Helmond Castle, locally known as Kasteel Helmond, lies in the in the center of the town of the same name, in the province of North Brabant in the Netherlands.
Helmond Castle was built around 1402 by a member of the Van Berlaer family to replace their first castle, of which remains were found during excavations some 250 meters to the southwest.
It is a square castle with 4 circular corner towers that shows similarity to other square castles like Ammersoyen Castle, Muiden Castle and the partially remaining Radboud Castle. Its walls are only 1.3 meters thick so the castle relied heavily on its double moats to keep the canons at a safe distance. The defenses of the castle were closely linked to those of the town of Helmond. Originally the 2 northern towers weren't equipped with the conical roofs we see today but were crenelated, as was the northern wall with the gate. In 1549 the castle was damaged by a fire.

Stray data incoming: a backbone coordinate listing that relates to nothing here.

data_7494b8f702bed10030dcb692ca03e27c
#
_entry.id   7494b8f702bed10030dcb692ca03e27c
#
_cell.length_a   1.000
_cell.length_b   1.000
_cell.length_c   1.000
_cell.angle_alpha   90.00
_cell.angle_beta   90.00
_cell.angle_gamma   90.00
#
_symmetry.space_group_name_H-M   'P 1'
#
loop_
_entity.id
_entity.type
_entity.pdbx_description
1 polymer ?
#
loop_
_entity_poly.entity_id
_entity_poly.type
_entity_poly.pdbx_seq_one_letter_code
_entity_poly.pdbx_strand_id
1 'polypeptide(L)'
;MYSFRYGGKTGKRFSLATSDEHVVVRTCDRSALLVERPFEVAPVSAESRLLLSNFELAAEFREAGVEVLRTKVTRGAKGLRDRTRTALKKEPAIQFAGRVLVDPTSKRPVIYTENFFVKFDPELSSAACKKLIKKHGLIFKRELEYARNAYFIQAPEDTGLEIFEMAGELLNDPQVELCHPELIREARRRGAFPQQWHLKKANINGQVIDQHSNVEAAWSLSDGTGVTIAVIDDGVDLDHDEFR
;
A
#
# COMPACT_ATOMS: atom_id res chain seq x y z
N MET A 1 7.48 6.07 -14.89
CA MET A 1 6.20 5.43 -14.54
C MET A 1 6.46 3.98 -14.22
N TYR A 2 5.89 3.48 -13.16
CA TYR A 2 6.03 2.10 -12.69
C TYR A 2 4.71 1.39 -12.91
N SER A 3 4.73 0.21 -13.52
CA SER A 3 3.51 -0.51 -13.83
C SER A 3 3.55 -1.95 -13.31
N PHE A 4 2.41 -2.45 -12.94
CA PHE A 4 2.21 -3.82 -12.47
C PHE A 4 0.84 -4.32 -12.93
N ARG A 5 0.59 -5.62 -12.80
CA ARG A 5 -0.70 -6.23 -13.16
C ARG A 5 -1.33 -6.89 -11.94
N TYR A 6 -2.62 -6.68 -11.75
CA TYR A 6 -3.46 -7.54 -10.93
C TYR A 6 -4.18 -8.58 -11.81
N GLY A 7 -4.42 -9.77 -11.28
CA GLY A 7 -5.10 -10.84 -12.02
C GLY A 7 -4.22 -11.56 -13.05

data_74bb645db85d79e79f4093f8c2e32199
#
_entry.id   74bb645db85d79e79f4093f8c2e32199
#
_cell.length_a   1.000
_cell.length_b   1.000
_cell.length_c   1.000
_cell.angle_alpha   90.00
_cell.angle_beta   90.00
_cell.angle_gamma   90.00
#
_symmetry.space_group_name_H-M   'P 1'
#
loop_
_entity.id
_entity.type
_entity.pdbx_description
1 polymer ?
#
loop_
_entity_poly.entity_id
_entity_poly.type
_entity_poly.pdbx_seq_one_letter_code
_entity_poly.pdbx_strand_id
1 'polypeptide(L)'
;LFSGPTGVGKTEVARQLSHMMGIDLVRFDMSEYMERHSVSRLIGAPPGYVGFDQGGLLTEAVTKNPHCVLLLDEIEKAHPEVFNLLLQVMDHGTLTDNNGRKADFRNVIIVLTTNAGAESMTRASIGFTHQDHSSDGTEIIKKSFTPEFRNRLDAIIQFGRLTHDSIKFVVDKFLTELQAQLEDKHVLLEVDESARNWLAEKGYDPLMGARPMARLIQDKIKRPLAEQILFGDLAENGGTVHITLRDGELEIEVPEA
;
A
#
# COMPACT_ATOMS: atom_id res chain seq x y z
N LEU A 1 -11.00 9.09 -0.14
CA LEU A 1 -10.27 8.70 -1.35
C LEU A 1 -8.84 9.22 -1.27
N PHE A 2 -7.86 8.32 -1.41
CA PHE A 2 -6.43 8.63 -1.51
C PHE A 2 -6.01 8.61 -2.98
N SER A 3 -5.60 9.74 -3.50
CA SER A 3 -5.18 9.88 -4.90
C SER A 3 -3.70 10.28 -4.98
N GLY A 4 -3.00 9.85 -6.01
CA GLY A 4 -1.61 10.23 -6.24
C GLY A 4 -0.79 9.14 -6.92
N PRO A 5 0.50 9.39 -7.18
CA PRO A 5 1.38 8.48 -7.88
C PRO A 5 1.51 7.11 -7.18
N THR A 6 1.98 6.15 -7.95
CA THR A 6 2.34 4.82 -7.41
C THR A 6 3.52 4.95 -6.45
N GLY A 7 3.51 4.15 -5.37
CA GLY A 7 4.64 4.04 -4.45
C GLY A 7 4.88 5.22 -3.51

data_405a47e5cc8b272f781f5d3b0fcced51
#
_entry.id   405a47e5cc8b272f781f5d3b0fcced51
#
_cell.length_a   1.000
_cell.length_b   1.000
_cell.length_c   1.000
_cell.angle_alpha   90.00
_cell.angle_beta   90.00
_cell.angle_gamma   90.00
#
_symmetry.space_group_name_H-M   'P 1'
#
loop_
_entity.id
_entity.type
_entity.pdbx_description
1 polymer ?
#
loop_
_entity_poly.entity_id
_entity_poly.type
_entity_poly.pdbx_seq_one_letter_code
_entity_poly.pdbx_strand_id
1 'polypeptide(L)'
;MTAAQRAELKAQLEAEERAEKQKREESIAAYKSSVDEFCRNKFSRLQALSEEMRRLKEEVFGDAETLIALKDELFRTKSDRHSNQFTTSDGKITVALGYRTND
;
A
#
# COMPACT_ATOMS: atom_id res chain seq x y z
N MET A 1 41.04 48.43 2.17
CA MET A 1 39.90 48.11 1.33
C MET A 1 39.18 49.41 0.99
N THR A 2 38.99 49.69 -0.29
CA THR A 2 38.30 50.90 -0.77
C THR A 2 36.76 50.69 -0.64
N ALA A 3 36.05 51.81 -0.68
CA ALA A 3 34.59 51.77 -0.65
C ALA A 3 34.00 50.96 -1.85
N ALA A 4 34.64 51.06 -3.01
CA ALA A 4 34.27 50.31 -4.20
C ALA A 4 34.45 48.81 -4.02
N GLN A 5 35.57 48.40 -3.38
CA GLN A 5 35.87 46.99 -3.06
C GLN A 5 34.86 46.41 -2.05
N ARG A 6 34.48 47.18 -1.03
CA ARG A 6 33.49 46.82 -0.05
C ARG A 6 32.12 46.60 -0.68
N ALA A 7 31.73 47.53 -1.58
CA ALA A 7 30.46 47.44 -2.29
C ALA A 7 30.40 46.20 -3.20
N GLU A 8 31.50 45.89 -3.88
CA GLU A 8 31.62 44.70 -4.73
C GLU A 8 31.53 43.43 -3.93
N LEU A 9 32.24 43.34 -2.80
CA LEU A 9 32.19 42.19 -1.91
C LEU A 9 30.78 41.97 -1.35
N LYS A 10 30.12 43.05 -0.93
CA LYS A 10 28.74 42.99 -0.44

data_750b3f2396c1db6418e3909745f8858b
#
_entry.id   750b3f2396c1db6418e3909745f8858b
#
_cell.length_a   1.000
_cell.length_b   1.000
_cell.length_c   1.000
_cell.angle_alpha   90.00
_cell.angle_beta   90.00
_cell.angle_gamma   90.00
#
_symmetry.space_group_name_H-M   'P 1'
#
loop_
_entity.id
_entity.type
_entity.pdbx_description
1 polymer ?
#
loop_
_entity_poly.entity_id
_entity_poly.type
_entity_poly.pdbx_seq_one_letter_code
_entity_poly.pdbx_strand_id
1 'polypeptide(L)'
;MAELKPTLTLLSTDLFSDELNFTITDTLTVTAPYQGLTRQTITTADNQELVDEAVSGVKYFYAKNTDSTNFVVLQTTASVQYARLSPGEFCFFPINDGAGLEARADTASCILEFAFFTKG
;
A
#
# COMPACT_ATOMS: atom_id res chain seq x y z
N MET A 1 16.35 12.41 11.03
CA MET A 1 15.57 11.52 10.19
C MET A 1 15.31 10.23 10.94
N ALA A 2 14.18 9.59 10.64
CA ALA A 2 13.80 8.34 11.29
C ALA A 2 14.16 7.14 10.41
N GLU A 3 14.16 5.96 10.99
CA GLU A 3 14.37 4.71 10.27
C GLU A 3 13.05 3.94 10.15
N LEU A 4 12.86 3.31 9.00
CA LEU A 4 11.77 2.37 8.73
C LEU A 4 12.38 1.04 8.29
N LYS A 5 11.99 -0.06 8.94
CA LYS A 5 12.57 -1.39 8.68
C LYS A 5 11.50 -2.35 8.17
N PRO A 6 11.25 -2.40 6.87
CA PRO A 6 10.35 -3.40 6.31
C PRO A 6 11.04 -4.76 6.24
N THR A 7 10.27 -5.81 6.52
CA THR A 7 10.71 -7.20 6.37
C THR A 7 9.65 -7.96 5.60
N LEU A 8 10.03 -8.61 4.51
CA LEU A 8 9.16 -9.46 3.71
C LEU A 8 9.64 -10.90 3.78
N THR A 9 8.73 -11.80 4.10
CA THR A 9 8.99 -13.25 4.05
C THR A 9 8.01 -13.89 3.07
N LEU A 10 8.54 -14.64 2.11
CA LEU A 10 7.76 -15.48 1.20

Because the Lords of Helmond had chosen the Spanish side during the 80-Years War, the town was taken after a siege by the State troops in 1581. The castle however, withstood the siege and so the State troops left the town. In 1587 they returned and again sieged the castle without results. This shows that in spite of its thin walls the castle must have been well situated from a military viewpoint.
In 1602 the castle's luck turned. It was again sieged by State troops under command of Prince Maurice of Orange who fired 6 cannons at the castle after which the ca. 45 soldiers inside the castle surrendered. All these sieges caused lots of damage to the castle and time after time this was repaired. In 1603 the castle was again conquered, this time by a troop of Walen. It was then property of the Van Cortenbach family. They weren't interested in the castle and mostly lived on their estates in the Southern Netherlands (present day Belgium).
In the end of the 18th century they sold the castle to a patrician of the city of Utrecht. He again restored and rearranged the castle. His descendants occupied the castle until 1920 when it was sold to the town council. A drastic renovation followed which turned the castle into a town hall. The big windows in the castle's walls are a result of that renovation.
Since 1982 the castle is no longer used as a town hall, although marriages are still performed in the castle, but it is now used for ceremonial purposes. It also houses a small museum about the history of the castle and the town in its cellars and an art gallery.